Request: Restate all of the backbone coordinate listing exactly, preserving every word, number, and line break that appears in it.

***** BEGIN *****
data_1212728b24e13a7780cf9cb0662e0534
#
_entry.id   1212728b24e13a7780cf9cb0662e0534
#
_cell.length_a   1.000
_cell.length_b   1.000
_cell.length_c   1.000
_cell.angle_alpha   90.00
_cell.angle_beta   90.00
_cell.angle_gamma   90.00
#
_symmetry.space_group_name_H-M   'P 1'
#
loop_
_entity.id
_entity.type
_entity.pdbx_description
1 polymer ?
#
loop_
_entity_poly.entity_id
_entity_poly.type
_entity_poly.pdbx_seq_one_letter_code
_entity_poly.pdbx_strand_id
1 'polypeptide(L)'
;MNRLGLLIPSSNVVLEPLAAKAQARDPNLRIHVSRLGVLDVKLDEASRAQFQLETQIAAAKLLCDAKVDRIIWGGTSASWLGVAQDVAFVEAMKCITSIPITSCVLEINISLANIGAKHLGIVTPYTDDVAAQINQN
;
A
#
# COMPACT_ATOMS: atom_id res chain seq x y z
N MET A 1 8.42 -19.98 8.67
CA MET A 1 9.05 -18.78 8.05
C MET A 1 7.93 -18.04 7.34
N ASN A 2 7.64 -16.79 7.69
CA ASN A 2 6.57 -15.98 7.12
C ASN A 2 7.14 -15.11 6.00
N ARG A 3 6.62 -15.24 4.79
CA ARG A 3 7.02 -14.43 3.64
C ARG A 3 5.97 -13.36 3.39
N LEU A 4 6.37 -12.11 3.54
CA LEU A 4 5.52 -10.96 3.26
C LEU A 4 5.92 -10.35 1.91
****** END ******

data_1212728b24e13a7780cf9cb0662e0534
#
_entry.id   1212728b24e13a7780cf9cb0662e0534
#
_cell.length_a   1.000
_cell.length_b   1.000
_cell.length_c   1.000
_cell.angle_alpha   90.00
_cell.angle_beta   90.00
_cell.angle_gamma   90.00
#
_symmetry.space_group_name_H-M   'P 1'
#
loop_
_entity.id
_entity.type
_entity.pdbx_description
1 polymer ?
#
loop_
_entity_poly.entity_id
_entity_poly.type
_entity_poly.pdbx_seq_one_letter_code
_entity_poly.pdbx_strand_id
1 'polypeptide(L)'
;MNRLGLLIPSSNVVLEPLAAKAQARDPNLRIHVSRLGVLDVKLDEASRAQFQLETQIAAAKLLCDAKVDRIIWGGTSASWLGVAQDVAFVEAMKCITSIPITSCVLEINISLANIGAKHLGIVTPYTDDVAAQINQN
;
A
#
# COMPACT_ATOMS: atom_id res chain seq x y z
N MET A 1 8.42 -19.98 8.67
CA MET A 1 9.05 -18.78 8.05
C MET A 1 7.93 -18.04 7.34
N ASN A 2 7.64 -16.79 7.69
CA ASN A 2 6.57 -15.98 7.12
C ASN A 2 7.14 -15.11 6.00
N ARG A 3 6.62 -15.24 4.79
CA ARG A 3 7.02 -14.43 3.64
C ARG A 3 5.97 -13.36 3.39
N LEU A 4 6.37 -12.11 3.54
CA LEU A 4 5.52 -10.96 3.26
C LEU A 4 5.92 -10.35 1.91